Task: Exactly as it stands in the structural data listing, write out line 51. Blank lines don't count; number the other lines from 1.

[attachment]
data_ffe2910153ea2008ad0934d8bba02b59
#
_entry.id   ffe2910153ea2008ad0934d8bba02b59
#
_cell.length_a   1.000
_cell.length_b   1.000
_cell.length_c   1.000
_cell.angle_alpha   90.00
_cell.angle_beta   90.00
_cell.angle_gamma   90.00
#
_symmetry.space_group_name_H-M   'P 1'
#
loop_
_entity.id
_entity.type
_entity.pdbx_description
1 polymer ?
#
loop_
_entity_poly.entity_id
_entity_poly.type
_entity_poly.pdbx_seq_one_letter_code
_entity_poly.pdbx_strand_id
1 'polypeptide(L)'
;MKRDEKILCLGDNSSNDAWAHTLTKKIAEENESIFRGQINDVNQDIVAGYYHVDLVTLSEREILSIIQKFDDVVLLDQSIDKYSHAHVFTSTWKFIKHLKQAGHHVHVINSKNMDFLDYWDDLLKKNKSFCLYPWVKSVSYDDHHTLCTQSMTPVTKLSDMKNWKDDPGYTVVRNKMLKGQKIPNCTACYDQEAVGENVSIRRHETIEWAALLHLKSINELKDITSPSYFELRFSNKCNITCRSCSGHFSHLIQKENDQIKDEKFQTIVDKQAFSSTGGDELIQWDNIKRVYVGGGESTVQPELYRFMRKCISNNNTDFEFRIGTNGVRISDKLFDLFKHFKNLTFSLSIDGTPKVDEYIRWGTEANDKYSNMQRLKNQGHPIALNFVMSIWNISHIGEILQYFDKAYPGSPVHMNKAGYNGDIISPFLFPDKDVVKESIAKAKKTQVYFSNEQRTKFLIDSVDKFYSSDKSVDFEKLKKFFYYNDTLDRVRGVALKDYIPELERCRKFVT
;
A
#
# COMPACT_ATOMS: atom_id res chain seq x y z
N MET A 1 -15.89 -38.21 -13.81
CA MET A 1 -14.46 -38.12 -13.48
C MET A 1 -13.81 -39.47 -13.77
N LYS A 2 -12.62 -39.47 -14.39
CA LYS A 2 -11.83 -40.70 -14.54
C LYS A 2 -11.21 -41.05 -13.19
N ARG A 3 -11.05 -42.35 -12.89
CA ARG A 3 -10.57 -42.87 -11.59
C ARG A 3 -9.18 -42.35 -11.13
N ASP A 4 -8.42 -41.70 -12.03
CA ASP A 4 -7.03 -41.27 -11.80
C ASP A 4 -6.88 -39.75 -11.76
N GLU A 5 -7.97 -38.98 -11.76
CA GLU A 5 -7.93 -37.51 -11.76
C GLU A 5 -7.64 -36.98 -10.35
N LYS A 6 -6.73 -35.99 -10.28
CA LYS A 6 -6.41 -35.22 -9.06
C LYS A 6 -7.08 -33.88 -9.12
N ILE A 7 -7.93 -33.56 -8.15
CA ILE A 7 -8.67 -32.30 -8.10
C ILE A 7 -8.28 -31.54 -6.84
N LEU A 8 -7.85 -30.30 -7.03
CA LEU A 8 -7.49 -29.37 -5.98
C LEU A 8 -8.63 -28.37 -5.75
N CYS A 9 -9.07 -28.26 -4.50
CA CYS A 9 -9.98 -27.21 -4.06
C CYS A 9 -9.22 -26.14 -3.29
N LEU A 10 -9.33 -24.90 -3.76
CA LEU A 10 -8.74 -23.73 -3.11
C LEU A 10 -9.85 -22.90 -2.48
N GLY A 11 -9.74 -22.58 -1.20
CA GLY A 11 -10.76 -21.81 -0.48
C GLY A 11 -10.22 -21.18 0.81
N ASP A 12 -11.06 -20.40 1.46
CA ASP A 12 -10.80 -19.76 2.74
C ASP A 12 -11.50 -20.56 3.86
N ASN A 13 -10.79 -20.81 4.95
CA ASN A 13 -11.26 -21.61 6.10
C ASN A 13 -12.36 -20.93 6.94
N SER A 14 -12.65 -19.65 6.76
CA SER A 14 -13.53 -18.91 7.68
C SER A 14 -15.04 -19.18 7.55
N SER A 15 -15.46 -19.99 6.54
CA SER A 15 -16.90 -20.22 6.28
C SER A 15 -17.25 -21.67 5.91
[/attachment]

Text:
C ILE A 7 -8.28 -31.54 -6.84